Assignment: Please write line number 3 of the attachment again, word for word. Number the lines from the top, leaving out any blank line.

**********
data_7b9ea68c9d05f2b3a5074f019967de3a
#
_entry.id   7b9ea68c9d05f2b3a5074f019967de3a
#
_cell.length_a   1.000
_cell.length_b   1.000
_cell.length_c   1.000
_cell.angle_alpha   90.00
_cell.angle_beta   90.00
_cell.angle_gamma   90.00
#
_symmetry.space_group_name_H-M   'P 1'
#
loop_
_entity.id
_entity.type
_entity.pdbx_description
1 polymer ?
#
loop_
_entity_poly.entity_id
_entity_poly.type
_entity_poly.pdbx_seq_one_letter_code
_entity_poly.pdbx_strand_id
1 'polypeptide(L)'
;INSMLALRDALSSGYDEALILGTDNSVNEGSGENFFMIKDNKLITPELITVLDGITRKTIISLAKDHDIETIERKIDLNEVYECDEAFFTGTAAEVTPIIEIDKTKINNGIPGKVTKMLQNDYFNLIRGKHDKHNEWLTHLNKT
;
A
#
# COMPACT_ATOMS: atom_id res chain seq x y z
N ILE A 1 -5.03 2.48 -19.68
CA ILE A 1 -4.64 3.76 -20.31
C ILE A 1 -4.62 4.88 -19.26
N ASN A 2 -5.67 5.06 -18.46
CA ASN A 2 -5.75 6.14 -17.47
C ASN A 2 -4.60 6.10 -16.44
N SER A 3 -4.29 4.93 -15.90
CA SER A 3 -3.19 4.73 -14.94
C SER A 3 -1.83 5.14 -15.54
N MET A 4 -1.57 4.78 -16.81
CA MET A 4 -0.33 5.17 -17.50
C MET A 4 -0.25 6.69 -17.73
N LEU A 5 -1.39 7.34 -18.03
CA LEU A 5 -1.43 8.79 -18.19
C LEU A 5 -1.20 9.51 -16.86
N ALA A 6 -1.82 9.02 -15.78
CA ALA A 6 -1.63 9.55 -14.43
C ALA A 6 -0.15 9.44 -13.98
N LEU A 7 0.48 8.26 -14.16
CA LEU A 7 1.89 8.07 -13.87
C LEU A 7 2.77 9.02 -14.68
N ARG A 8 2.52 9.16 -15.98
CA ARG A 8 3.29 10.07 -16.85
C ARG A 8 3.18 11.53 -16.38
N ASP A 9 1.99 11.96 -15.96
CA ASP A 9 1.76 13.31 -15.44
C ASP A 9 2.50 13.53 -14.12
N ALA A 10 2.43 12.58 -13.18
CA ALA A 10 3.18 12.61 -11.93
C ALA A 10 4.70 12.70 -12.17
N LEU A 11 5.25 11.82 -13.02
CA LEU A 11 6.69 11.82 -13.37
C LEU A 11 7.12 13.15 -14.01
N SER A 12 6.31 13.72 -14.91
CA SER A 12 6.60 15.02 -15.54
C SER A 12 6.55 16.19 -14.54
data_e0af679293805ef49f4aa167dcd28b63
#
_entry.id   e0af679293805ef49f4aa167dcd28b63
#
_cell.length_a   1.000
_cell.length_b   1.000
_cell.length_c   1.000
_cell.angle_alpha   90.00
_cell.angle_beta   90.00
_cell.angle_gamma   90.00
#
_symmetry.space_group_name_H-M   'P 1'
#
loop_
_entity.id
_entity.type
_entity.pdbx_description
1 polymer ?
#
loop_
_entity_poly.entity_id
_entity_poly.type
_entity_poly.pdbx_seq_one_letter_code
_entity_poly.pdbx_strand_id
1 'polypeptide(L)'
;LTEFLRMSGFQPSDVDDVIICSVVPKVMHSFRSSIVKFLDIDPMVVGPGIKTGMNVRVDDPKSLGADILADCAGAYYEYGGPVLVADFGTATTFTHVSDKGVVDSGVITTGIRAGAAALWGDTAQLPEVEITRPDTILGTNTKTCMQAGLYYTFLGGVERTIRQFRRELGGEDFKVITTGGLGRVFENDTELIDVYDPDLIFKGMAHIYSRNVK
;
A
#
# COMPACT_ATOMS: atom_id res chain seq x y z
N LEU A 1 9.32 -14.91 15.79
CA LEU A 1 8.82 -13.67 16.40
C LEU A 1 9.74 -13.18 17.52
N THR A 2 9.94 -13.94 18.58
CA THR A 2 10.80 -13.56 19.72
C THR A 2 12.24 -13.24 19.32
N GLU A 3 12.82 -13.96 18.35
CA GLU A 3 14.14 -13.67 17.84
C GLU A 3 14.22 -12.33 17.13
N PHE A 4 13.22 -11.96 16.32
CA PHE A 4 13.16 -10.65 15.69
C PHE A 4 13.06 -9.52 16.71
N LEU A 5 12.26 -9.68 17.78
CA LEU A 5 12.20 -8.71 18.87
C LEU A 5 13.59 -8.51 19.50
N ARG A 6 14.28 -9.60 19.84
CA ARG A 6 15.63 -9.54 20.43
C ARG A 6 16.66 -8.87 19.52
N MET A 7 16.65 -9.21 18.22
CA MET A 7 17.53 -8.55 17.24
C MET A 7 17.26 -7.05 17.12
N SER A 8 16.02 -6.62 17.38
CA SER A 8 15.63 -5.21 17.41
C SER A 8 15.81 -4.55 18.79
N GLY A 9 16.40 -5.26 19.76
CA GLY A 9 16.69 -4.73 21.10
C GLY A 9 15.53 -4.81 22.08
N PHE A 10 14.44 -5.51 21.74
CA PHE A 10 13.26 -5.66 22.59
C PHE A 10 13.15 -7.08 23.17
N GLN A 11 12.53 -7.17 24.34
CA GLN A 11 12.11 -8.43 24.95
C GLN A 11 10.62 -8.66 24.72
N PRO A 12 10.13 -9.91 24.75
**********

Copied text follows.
_entry.id   7b9ea68c9d05f2b3a5074f019967de3a